Korean J Fam Pract. 2018; 8(5): 747-751  https://doi.org/10.21215/kjfp.2018.8.5.747
The Association between Urine Specific Gravity and Obesity in Men in Korea: The Fifth Korean National Health and Nutrition Examination Survey in 2010-2012
Jeong-Im Ha1, Ji-Hyun Kim1, Jae-Min Park2,*, Kyoung Jin Kim1, Eun-Jung Oh1, Jae-Kyung Choi1, Hyuk-Jung Kweon1, Dong-Yung Cho1
1Department of Family Medicine, Konkuk University Medical Center, Konkuk University School of Medicine; 2Department of Family Medicine, Gangnam Severance Hospital, Yonsei University College of Medicine, Seoul, Korea
Jae-Min Park
Tel: +82-2-2030-7822, Fax: +82-2-2030-7748
E-mail: milkcandy82@naver.com
ORCID: http://orcid.org/0000-0001-8873-8832
Received: July 12, 2017; Revised: August 10, 2017; Accepted: August 20, 2017; Published online: October 20, 2018.
© The Korean Academy of Family Medicine. All rights reserved.

This is an open-access article distributed under the terms of the Creative Commons Attribution Non-Commercial License (http://creativecommons.org/licenses/by-nc/4.0) which permits unrestricted noncommercial use, distribution, and reproduction in any medium, provided the original work is properly cited.
Background: As the prevalence of obesity is increasing worldwide, improving hydration status as a strategy to overcome weight-related problems is attracting attention. However, the relationship between hydration status and obesity remains uncertain. We aimed to investigate the association between inadequate hydration and obesity among men in Korea using urine specific gravity as a hydration marker.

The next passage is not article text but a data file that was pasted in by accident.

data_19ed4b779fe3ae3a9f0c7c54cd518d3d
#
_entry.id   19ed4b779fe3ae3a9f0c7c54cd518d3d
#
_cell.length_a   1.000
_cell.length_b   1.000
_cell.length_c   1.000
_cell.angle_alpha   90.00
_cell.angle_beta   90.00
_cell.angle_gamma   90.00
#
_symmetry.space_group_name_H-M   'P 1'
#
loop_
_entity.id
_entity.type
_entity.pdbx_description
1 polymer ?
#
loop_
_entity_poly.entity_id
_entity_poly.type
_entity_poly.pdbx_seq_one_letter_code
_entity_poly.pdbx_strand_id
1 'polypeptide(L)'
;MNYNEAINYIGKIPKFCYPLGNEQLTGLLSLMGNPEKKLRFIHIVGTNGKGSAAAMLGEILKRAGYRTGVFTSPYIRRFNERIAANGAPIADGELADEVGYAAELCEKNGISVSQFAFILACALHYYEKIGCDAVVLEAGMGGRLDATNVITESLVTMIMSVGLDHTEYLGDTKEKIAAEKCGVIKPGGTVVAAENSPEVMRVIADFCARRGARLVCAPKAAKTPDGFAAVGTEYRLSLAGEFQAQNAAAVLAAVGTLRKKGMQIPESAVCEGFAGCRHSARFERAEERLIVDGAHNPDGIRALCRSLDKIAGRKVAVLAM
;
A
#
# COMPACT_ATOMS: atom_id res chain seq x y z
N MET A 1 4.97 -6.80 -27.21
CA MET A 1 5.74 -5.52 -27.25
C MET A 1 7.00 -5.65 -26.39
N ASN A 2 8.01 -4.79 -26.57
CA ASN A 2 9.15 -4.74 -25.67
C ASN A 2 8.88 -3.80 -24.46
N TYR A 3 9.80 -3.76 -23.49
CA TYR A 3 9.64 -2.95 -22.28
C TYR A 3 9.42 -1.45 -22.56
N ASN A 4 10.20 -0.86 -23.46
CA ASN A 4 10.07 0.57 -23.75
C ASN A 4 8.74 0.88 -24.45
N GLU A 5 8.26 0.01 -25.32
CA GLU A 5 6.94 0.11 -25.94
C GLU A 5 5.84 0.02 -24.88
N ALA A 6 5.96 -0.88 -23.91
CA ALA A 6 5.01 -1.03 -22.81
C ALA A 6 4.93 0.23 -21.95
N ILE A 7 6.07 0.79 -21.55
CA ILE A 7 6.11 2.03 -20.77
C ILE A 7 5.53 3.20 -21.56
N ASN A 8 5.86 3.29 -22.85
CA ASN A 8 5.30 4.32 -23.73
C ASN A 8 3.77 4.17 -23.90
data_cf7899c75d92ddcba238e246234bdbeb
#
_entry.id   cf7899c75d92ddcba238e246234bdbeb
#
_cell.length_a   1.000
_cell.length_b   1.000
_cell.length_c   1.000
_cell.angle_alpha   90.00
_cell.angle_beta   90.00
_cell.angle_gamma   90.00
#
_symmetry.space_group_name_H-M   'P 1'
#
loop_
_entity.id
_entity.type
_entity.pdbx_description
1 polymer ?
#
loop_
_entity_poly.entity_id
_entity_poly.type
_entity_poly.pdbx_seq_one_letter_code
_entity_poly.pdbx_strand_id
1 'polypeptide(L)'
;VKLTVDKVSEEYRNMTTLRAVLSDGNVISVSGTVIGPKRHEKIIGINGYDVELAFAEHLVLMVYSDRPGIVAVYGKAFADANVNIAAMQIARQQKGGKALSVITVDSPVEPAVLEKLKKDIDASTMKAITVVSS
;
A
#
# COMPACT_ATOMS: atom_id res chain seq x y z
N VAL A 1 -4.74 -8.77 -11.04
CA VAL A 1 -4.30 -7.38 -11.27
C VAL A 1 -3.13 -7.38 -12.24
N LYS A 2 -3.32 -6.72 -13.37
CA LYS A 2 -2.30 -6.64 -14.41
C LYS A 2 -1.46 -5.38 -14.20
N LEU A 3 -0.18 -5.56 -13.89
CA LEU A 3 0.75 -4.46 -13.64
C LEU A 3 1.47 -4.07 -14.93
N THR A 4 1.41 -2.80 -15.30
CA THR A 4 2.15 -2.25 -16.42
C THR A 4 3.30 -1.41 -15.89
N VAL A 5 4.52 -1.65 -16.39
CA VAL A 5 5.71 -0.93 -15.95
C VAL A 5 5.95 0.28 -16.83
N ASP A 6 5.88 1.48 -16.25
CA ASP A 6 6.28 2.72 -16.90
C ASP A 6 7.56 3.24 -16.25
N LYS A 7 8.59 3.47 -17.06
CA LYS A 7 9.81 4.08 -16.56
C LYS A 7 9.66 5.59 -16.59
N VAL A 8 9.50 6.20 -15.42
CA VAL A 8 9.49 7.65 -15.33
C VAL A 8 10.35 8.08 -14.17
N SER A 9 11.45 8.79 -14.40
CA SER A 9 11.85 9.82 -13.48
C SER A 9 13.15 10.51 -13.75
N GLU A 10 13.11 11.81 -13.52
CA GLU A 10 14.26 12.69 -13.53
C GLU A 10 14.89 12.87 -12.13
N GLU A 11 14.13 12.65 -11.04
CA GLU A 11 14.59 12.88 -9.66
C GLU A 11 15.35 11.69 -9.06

Methods: In this study, we used data acquired from the Korean National Health and Nutrition Examination Survey, which was conducted during 2010–2012, and included men aged 20–59 years. The primary outcome of interest was body mass index, which is measured in continuous values and categorized as either obese (body mass index ≥25 kg/m2) or normal (body mass index <25 kg/m2). Individuals with urine-specific gravity values of ≥1.020 were considered inadequately hydrated. Linear and logistic regression analyses were performed with continuous body mass index and obesity status as the outcomes, respectively. Models were adjusted for known confounders, including age, regular exercise status, current smoking status, habitual coffee consumption, and regular alcohol intake.
Results: In this nationally representative sample (n=4,404), 48.02% of participants were inadequately hydrated. Individuals with inadequate hydration had a higher body mass index (P=0.048) than those who were adequately hydrated. After adjustment for potential confounding variables, the odds ratio (95% confidence interval) of the inadequate hydration group for obesity was 1.05 (0.84–1.32).
Conclusion: Inadequate hydration is positively associated with a higher body mass index but not with obesity.
Keywords: Inadequate Hydration; Body Mass Index; Obesity; Urine Specific Gravity
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